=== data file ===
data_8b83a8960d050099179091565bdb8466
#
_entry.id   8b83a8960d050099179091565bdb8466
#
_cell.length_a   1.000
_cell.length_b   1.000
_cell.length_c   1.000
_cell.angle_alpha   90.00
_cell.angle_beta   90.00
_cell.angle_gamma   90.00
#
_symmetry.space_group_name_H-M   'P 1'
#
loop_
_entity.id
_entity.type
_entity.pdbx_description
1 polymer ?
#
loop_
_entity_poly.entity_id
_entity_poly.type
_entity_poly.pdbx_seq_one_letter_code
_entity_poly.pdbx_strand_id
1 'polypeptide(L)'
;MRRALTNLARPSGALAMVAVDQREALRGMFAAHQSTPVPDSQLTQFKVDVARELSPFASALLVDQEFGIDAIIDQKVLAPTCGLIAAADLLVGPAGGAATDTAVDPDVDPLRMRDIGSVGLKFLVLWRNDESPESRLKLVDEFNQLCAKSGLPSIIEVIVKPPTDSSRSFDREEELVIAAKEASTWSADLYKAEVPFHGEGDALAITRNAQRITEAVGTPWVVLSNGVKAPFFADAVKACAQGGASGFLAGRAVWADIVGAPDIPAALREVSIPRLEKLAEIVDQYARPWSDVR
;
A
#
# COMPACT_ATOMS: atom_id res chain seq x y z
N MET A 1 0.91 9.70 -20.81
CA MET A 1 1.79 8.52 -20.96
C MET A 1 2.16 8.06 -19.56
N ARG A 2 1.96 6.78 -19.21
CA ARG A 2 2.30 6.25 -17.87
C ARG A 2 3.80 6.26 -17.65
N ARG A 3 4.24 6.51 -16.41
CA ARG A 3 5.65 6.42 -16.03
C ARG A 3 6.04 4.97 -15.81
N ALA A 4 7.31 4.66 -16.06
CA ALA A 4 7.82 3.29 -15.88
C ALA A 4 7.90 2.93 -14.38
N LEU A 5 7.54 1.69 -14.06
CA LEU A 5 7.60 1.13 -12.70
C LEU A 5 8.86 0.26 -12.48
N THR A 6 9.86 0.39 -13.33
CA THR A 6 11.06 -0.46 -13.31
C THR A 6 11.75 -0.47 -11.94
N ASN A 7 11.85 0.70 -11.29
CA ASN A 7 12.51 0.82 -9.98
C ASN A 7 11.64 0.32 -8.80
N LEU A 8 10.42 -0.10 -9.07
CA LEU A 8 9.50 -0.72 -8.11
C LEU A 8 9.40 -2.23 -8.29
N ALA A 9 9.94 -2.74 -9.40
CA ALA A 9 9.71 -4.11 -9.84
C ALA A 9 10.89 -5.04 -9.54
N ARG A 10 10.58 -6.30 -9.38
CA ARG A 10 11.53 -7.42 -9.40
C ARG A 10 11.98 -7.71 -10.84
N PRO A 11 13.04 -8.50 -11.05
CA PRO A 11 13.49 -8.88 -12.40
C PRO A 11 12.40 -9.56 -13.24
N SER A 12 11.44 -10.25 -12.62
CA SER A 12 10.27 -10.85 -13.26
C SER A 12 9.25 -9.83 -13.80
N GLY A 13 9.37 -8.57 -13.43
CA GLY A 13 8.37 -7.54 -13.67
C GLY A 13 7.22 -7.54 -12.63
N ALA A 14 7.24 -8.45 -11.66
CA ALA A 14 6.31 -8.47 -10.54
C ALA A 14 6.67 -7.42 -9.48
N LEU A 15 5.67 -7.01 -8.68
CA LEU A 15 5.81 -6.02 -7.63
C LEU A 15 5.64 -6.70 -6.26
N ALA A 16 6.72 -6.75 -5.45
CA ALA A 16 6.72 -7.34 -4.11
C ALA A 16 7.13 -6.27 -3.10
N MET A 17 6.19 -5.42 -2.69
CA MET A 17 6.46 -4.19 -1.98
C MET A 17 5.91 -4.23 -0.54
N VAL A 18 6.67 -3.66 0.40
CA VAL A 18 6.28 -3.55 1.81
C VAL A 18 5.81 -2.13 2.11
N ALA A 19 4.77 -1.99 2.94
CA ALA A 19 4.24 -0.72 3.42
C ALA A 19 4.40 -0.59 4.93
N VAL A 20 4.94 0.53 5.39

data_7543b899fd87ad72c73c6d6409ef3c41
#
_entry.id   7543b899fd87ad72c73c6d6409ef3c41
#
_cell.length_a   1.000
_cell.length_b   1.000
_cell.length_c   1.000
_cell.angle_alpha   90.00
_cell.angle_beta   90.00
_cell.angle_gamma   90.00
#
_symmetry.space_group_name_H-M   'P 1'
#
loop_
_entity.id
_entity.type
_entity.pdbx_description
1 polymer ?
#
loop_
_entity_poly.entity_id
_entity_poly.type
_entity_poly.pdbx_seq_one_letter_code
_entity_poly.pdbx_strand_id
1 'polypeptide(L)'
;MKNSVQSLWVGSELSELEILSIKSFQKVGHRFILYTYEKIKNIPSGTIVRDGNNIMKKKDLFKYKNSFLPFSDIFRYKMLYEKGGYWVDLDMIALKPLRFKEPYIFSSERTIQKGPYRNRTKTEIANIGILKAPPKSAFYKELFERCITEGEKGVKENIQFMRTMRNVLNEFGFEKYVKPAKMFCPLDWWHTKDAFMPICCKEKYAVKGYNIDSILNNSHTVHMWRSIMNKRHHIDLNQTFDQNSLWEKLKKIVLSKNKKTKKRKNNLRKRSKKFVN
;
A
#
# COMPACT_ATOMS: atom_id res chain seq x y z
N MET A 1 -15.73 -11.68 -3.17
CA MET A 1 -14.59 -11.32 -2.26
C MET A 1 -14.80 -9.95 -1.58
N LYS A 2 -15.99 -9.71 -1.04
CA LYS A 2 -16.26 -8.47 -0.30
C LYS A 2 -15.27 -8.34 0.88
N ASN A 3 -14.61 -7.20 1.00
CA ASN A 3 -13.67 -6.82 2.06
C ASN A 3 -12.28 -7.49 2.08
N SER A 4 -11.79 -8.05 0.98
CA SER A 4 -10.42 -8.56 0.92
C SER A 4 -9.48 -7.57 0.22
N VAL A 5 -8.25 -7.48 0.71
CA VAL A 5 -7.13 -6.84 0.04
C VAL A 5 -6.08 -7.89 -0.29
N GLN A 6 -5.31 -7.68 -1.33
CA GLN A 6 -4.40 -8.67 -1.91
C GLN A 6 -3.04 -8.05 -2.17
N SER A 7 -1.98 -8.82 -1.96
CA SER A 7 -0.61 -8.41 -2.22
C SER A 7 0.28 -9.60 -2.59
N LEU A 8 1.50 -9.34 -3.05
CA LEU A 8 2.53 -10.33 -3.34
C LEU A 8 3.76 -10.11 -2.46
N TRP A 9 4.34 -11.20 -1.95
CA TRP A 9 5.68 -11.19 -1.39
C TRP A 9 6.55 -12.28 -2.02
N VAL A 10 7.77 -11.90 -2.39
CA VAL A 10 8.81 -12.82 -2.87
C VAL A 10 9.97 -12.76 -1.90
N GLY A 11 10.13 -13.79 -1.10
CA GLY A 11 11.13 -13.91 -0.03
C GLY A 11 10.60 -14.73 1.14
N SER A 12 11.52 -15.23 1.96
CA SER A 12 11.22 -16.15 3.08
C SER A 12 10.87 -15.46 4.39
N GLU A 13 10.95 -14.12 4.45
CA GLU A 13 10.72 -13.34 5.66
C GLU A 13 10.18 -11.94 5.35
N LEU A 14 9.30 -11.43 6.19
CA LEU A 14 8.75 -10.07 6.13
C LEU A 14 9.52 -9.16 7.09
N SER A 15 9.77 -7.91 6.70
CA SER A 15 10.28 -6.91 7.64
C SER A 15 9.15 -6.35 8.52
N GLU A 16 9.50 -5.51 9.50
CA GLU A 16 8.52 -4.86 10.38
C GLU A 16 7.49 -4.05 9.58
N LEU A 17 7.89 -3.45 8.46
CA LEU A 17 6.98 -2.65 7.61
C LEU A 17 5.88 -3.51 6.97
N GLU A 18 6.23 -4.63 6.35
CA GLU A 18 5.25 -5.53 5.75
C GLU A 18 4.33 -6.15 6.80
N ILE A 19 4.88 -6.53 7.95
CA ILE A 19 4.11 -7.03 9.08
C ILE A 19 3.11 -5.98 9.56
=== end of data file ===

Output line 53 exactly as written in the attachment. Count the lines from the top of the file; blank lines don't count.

CA LEU A 8 9.50 -0.72 -8.11